Week 4, 14/05/2018
Joshua Jackson (University of Oxford)
Non-reductive Geometric Invariant Theory and Applications
Geometric Invariant Theory, which one may characterise as 'the art of quotienting algebraic varieties by group actions', has long been a central tool in algebraic geometry. In particular, it is of tremendous use in the construction and study of moduli spaces: perhaps most notably the Deligne-Mumford moduli space of stable curves, and the moduli space of semistable coherent sheaves over a projective scheme. Less well known, however, is the recent generalisation of GIT to actions of non-reductive groups, due to Berczi-Doran-Hawes-Kirwan. I will attempt to explain why non-reductive GIT is much harder, what results are known about it, and some of the cool things we can do with it - including joint work generalising the two moduli spaces mentioned above.
Week 5, 21/05/2018
Riccardo Moschetti (Universitetet i Stavanger)
On coherent sheaves of small length on the affine plane
I would like to discuss some relations between the problem of classifying modules of finite length over k[x,y] and motivic Donaldson-Thomas invariants. In particular, I will compare our result for length lesser or equal than four with the motivic class of the moduli stack parametrizing such modules. This is a joint work with Andrea Ricolfi.
Week 6, 29/05/2018
Elena Berardini (Aix-Marseille Unviersité)
Codes on Algebraic Surfaces
In this talk we will discuss algebraic codes built starting from abelian surfaces defined over finite fields. Our goal will be to build a code over an abelian surface defined over a finite field, e.g. the jacobian of a genus 2 curve, then to characterize this code by giving its length, dimension and an upper bound for its minimal distance. In order to do so, we will introduce intersection theory over surfaces, will use some known results of algebraic geometry over surfaces and we will look at some theory regarding rational points of irreducible curves over an abelian surface.
Week 7, 04/06/2018
Sara Torelli (Leibniz Universität Hannover)
On the unitary flat bundle of the second Fujita decomposition of a semistable fibration of curves
The second Fujita decomposition asserts that the Hodge bundle of a semistable fibration of curves decomposes into a direct sum of a unitary flat bundle and an ample bundle. Moreover, such decomposition is defined by the geometric variation of the Hodge structure and the unitary flat summand is nothing but its locally constant part. In the seminar I will summarize some results obtained on the rank and on the monodromy of this bundle in case it admits an extra-property related to the geometry of the total space and I will discuss some applications. The results are in collaboration with Víctor González-Alonso, Gian Pietro Pirola and Lidia Stoppino.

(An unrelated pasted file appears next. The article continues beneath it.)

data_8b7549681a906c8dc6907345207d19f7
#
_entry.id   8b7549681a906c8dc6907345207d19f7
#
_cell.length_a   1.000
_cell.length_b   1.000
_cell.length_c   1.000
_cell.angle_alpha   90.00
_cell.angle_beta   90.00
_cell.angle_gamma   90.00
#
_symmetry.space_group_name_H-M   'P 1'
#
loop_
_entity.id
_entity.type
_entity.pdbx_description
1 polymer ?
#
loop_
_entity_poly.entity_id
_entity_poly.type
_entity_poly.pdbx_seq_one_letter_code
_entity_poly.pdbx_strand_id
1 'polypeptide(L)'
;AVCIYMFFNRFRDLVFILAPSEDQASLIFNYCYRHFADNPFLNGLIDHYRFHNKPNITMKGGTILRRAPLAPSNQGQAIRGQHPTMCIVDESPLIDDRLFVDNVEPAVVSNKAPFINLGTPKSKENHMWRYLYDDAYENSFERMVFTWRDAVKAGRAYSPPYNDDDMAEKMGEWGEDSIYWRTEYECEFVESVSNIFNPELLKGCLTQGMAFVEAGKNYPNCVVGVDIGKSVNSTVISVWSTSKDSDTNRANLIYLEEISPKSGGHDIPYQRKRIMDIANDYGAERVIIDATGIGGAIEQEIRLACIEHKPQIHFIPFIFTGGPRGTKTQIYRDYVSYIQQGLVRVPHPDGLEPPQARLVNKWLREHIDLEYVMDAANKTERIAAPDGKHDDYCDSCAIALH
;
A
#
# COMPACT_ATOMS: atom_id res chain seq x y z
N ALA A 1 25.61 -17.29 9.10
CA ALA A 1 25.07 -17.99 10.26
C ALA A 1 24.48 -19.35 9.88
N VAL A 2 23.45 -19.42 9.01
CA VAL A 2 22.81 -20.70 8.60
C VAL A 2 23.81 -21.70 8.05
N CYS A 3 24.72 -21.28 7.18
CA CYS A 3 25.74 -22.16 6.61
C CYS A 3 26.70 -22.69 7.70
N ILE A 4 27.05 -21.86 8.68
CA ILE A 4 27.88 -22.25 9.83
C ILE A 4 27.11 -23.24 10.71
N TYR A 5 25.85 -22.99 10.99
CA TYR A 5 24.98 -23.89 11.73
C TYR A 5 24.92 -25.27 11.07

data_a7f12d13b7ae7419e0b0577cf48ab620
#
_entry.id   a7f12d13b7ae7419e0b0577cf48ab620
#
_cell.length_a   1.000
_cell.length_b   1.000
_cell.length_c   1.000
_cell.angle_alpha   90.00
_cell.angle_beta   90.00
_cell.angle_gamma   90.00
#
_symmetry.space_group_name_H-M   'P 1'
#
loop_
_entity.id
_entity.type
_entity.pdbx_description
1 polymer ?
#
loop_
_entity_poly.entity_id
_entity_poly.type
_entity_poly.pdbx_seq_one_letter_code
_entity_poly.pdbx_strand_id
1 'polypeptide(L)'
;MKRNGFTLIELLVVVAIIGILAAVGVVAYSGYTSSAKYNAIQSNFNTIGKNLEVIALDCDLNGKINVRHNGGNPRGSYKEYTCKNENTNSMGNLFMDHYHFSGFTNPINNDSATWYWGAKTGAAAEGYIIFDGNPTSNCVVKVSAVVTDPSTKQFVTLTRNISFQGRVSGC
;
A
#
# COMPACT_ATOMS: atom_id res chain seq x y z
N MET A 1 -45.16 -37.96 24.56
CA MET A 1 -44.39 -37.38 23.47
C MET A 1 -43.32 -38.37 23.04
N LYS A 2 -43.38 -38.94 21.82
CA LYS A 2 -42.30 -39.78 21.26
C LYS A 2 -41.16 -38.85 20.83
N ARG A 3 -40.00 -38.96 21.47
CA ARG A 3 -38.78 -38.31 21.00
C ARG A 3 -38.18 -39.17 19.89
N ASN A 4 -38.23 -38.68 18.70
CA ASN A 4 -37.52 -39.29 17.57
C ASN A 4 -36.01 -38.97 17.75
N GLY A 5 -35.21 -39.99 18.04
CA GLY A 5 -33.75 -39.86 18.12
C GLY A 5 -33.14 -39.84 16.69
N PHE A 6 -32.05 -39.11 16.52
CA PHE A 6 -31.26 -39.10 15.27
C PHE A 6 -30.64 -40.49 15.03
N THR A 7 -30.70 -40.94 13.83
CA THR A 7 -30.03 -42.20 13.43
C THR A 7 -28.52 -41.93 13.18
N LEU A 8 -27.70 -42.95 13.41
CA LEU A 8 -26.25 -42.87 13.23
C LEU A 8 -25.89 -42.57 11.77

Week 8, 11/06/2018
Annalisa Grossi (Alma Mater Studiorum, Bologna)
Automorphisms of O’Grady-six type manifolds acting non-trivially on cohomology
I will talk about automorphisms of a specific six-dimensional example of Hyperkähler manifolds: O’Grady six-dimensional example (OG6). I will focus on finite and non-symplectic automorphisms and I will explain a first result about existence and uniqueness of a specific class. The main goal is to study the image of the map ν : Aut(X) → O(H^2(X, Z)), where X ∼ OG6. In order to do this I need some tools of lattice theory which are useful to understand the action of a finite order isometry ϕ on H^2(X, Z) and to find invariant and co-invariant lattices with respect to the action of ϕ. I will show some properties that an isometry of H^2(X, Z) needs to have in order to be in the image of ν. This is sufficient to say that this isometry comes from an automorphism of X.
Week 9, 18/06/2018
Alex Torzewski (University of Warwick)
Motives over Shimura Varieties
Motives are intended as an intermediate object between varieties and cohomology. They should behave in a way similar to cohomology and yet admit a purely geometric definition. We shall sketch the basic properties of classical motives and outline how several important conjectures fit into this motivic framework. Time permitting we shall also discuss some new results on motives over Shimura varieties.
Week 10, 25/06/2018
Matilde Manzaroli (École Polytechnique)
Construction of real algebraic curves on the quadric ellipsoid
The classification of topological types, up to homeomorphism, realized by a real algebraic curve of fixed degree in the real projective plane is a classical subject in which huge progresses have been made since 1970. In this talk, I would like to present a similar classification in a different ambient surface: the quadric ellipsoïd, X. I will explain how to do a classification of the topological types realized by real algebraic curves of bidegree (d, d) on X, in particular giving the main idea of one possible construction of such curves for d=5.